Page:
‘Bird backpacks’ to help track flight patterns around wind farms
Image credit: Greater Black-backed Gull (Creative Commons image)
High-tech tracking tags that can be attached to seabirds are to be created to help monitor the movements of gulls, guillemots and other seabirds.
Clever designs for miniature ‘bird backpacks’ have been shortlisted by a government-backed innovation body set up to boost UK wind, wave and tidal energy.‘’
The scheme follows concerns raised by the Royal Society for the Protection of Birds (RSPB) that wild seabird colonies and threatened species like puffins and razorbills could be decimated amid the UK's rush for green power.
Vicky Coy, from the Offshore Renewable Energy Catapult project, said: “Developing a tag that withstands a bird's natural behaviour is key to developing a greater understanding of their movements. It’s more difficult than it sounds.
“But the solutions suggested are ingenious. One, for example, is a small backpack which contains a solar charger to keep the battery going, and another attaches discreetly to the tail feathers.
“With battery life a concern, one suggestion was to use ‘geo-fencing’ to ensure full details of the bird's movements are only transmitted when it's in the proximity of a pre-determined area, giving us more detail than ever.”
The tags will have to weigh no more than three per cent of a bird’s overall body weight in order not to interfere with its natural behaviour.
They will also need a battery capable of lasting for 12 months and strong enough to withstand attacks and offer a quick-release mechanism to prevent snagging.
Proposals include a device containing a solar-powered GPS system, and discreet tags that attach to tail feathers.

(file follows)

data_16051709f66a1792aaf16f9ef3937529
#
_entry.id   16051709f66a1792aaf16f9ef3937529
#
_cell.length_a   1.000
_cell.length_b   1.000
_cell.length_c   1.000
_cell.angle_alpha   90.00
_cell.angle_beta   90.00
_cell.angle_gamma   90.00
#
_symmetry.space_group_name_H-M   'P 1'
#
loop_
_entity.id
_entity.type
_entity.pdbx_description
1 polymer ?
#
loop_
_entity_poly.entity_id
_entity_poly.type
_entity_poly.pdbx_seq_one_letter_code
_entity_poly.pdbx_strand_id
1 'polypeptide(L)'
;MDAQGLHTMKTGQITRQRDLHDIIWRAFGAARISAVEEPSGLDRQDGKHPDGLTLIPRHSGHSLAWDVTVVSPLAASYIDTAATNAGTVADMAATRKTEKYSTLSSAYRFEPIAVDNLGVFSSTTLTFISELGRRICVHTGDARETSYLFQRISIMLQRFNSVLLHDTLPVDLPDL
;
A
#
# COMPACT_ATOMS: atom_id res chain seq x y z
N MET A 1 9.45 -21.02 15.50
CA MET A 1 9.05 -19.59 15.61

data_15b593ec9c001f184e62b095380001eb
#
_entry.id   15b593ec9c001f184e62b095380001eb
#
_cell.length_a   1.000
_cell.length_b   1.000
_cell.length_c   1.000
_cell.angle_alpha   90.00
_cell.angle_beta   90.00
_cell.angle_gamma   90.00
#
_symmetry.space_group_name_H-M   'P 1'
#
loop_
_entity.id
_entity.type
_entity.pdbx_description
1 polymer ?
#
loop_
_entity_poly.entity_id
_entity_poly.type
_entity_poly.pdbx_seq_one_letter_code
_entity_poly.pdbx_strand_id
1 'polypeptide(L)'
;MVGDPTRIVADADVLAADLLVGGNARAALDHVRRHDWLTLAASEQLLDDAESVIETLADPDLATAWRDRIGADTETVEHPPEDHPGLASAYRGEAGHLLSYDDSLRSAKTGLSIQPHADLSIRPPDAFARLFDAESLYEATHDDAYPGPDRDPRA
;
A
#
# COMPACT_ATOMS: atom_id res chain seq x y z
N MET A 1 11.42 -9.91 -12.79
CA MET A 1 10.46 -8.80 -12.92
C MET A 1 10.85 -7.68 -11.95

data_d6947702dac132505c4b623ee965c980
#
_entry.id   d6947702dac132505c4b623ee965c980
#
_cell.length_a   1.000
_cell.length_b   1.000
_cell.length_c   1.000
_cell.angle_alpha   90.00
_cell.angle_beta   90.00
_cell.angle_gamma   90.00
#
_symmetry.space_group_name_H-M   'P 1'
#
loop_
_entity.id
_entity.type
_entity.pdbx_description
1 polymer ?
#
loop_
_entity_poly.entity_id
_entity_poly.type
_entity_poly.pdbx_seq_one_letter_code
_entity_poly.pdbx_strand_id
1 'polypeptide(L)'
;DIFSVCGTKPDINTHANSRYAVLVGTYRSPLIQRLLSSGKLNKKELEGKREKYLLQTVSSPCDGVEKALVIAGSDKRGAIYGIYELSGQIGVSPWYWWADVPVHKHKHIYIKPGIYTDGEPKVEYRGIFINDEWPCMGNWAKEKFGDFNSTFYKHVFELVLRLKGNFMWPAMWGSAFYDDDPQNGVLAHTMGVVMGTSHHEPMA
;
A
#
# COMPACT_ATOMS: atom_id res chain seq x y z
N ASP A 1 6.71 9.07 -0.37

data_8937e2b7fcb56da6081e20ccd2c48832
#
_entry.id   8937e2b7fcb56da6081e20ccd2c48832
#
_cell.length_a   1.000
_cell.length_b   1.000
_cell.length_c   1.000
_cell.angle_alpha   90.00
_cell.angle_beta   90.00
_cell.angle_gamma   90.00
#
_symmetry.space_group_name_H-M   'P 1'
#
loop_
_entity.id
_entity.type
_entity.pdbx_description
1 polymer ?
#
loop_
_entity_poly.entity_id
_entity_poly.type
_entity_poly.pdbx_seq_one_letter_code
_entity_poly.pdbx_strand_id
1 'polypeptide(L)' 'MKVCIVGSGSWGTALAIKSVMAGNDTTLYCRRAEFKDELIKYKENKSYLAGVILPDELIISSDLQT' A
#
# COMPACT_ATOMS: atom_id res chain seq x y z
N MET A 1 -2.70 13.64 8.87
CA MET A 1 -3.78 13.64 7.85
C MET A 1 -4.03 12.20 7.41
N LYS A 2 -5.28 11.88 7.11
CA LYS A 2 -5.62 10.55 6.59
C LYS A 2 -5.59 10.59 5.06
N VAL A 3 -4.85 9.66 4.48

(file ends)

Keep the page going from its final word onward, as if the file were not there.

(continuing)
Four organisations have been shortlisted as part of a scheme to find a solution to the design challenge. They are Pathtrack, the British Trust for Ornithology, Ornitela and Debug Innovations.
The successful company or companies will see their device first used on greater black-backed gulls, although it will need to be adaptable for other birds.
Catarina Rei, technical lead on the project for EDP Renewables, which is developing Moray East, in Scotland, said: "Environmental monitoring is already a big part of any wind-farm planning and post-construction monitoring, onshore and offshore, and so we are always looking for new ways to improve monitoring, and take advantage of innovations in, for example, batteries and solar power.
"Developing new techniques and methods is an essential step in improving what we do.
"We'll be able to gain a greater insight into bird and coastal species behaviour, which will better inform the planning, consenting and operational stage of an offshore wind farm development."
Nigel Butcher, senior technical officer at the RSPB, said: "This is a really exciting project which will hopefully pave the way for further technological advances in tracking seabirds.
"RSPB has previously worked with several of the shortlisted companies and, given our experience with them, are confident that the criteria for the new tags will be met to an incredibly high standard."